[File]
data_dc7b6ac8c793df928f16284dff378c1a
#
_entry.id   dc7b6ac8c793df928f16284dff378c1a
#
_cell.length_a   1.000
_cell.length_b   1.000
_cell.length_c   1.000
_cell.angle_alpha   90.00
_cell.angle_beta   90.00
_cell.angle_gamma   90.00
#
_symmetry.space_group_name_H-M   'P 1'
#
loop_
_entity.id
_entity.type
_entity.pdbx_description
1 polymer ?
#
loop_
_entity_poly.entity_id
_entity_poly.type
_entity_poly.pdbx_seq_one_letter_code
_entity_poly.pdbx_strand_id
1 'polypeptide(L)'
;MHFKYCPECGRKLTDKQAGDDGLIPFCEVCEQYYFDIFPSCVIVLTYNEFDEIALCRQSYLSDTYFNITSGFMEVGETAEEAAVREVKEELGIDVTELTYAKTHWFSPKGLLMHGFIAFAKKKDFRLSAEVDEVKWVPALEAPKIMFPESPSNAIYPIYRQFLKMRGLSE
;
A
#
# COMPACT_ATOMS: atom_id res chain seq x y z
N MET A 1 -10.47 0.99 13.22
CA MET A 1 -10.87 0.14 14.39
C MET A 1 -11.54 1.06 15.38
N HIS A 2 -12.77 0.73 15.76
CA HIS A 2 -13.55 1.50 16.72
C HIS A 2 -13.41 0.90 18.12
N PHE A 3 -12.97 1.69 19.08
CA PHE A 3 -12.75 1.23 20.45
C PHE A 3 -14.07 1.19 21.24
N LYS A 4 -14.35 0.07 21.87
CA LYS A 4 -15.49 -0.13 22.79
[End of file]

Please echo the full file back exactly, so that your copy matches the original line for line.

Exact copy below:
data_dc7b6ac8c793df928f16284dff378c1a
#
_entry.id   dc7b6ac8c793df928f16284dff378c1a
#
_cell.length_a   1.000
_cell.length_b   1.000
_cell.length_c   1.000
_cell.angle_alpha   90.00
_cell.angle_beta   90.00
_cell.angle_gamma   90.00
#
_symmetry.space_group_name_H-M   'P 1'
#
loop_
_entity.id
_entity.type
_entity.pdbx_description
1 polymer ?
#
loop_
_entity_poly.entity_id
_entity_poly.type
_entity_poly.pdbx_seq_one_letter_code
_entity_poly.pdbx_strand_id
1 'polypeptide(L)'
;MHFKYCPECGRKLTDKQAGDDGLIPFCEVCEQYYFDIFPSCVIVLTYNEFDEIALCRQSYLSDTYFNITSGFMEVGETAEEAAVREVKEELGIDVTELTYAKTHWFSPKGLLMHGFIAFAKKKDFRLSAEVDEVKWVPALEAPKIMFPESPSNAIYPIYRQFLKMRGLSE
;
A
#
# COMPACT_ATOMS: atom_id res chain seq x y z
N MET A 1 -10.47 0.99 13.22
CA MET A 1 -10.87 0.14 14.39
C MET A 1 -11.54 1.06 15.38
N HIS A 2 -12.77 0.73 15.76
CA HIS A 2 -13.55 1.50 16.72
C HIS A 2 -13.41 0.90 18.12
N PHE A 3 -12.97 1.69 19.08
CA PHE A 3 -12.75 1.23 20.45
C PHE A 3 -14.07 1.19 21.24
N LYS A 4 -14.35 0.07 21.87
CA LYS A 4 -15.49 -0.13 22.79